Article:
How To Positively Redirect a Toddler Who Tells You NO!


what to do when you're toddler is in the no phase

There comes a point in every toddler’s life where his favorite word becomes NO! Often this contrariness catches parents off guard, leaving them bewildered and frustrated. Discipline becomes a struggle and punishments seem futile, usually leading the way to a full-blown tantrum. It doesn’t have to be like this! Here are a few tips to help you turn your little one’s no into happy compliance.

Walk Don’t Talk.

Let’s say you ask your little cutie to put his shoes on. His response? NO! Don’t let it catch you off guard. Don’t start bribing or making threats. Don’t even repeat yourself. Simply take his hand and walk him over to the shoes without a word. This generally works like magic, but it has a built-in fix for extra stubborn kiddos. If he resists, remain silent and physically guide him to the next step of the process, such as sitting down or picking the shoe up.  

Ask a Question Instead of Giving a Direction

When Little Johnny’s fork slides out of his grasp at the breakfast table and crashes to the floor, avoid telling him what to do. Instead of commanding him to pick it up and bring it to the sink, try asking him, “Oh! What do you need to do now?” or “Where do you need to put your fork now?” Posing questions that he can answer sets your toddler up for success and encourages him while telling him what to do discourages him and emphasizes his mishap. Using a command also provides an opportunity for a power struggle, while asking a question gives him something to think about and distracts from that possibility.  

Tell Me When…

This one barely switches up your words but it increases your toddler’s chance of compliance so, so much. Instead of telling your little tyke to follow the steps of her bedtime routine, try this: “Tell me when you’re sitting on the potty!” “OK, now tell me when your pajamas are on!” “OK, now tell me when you’ve chosen a story!” It’s important to step back, and even leave the room if you’re comfortable, and allow your child to call you when the task is complete. If you really need to stay within each other’s line of vision, try to distract yourself by reading a book or otherwise busying yourself while she follows each step. Giving her space gives her ownership of her tasks and empowers her to complete them independently, and when you look, you’re so much more likely to want to help or get frustrated with her speed.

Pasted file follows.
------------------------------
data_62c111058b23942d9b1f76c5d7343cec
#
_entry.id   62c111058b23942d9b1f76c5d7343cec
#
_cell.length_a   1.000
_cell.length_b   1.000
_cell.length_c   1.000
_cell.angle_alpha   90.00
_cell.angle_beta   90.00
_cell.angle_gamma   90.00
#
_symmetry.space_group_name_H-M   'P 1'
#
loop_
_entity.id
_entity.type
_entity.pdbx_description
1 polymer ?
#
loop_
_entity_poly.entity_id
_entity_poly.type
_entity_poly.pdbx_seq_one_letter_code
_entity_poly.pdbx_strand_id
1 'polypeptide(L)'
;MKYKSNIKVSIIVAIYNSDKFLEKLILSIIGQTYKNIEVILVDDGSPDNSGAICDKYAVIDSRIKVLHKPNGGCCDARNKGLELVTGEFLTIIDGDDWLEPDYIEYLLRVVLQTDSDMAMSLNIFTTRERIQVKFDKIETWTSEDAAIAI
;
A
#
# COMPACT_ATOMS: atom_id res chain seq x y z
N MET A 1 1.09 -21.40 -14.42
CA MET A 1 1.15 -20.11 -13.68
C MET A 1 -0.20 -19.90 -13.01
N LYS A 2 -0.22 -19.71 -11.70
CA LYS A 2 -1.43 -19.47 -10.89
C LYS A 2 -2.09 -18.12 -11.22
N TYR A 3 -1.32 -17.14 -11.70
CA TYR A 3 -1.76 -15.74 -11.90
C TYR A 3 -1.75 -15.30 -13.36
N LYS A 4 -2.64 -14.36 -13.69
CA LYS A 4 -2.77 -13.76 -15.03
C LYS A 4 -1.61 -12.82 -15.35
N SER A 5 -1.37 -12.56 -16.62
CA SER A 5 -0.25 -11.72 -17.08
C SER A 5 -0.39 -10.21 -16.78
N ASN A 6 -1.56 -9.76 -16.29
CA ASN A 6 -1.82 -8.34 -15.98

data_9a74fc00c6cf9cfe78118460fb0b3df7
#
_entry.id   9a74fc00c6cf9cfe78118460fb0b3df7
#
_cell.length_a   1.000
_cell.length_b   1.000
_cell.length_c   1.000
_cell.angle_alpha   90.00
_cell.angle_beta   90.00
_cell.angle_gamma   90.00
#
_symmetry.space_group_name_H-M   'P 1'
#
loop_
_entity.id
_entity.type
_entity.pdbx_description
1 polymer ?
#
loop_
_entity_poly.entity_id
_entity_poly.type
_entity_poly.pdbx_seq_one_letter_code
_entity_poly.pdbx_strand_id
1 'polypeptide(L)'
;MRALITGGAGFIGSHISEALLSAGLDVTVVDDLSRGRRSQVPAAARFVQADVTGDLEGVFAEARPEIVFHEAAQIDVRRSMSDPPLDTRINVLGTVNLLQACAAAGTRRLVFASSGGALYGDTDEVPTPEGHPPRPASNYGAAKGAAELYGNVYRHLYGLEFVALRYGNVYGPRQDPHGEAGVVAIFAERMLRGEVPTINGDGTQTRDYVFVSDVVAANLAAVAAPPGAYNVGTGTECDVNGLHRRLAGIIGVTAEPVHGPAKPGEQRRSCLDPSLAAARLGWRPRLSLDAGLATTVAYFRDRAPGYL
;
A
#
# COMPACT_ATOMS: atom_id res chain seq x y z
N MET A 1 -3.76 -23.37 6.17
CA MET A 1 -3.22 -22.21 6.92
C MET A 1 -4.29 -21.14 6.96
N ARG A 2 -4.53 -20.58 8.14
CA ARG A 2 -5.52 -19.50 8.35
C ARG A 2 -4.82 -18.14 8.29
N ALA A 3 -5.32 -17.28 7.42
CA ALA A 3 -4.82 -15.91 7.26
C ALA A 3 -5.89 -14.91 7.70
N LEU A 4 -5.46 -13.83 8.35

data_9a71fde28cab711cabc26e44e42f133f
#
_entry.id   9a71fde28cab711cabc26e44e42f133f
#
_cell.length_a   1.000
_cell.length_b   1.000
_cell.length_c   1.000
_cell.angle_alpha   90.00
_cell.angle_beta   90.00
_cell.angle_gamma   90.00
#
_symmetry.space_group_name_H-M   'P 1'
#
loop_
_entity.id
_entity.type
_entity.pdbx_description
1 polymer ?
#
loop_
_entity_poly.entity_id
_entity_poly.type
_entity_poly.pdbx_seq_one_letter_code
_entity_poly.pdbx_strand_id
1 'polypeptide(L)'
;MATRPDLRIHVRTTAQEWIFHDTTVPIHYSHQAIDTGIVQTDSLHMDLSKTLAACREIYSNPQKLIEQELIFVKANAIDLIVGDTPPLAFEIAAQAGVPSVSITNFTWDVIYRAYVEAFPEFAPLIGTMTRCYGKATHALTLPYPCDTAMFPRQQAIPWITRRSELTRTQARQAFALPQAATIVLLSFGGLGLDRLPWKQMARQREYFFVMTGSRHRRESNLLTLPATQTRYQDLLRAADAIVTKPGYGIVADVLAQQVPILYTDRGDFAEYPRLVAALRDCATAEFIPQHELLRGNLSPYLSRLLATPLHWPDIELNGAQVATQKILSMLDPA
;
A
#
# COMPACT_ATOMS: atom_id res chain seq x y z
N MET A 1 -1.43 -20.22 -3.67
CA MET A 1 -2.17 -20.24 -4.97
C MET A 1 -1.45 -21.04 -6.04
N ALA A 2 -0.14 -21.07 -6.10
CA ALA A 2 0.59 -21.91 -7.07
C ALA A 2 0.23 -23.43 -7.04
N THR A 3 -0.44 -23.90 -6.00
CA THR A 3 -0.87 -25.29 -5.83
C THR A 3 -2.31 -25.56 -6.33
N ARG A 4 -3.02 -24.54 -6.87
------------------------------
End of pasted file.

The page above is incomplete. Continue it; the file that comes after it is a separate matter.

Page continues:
Two Fun Choices

This one is a classic. Kid refuses to go potty? “Do you want to hop to the potty or zoom to the potty?” He’ll be right off. She won’t brush her teeth? “Do you want to brush your teeth standing or sitting?” Any way you can incorporate a choice into your direction will help encourage. Just make sure you’re ok with both options! And don’t be afraid to get silly.

Take a Break and Try Again

Use this one when your toddler shows increasing resistance and you suspect it’s for no reason. Just back off, and try again in a few minutes. You may have different results. This one comes with a caveat: one of the most likely reasons our smallest family members get frustrated is that they aren’t feeling understood. Try your best to discern what might be behind your little one’s opposition first. Regardless, there’s no harm in trying to take a break and try again if you’re unsure.

This phase of childhood is hard! Allow yourself to feel frustrated at times while remaining solution-based in your approach. Try new things and repeat those that work. Keeping a positive frame of mind will help you navigate your way through the craziness that is toddlerhood.



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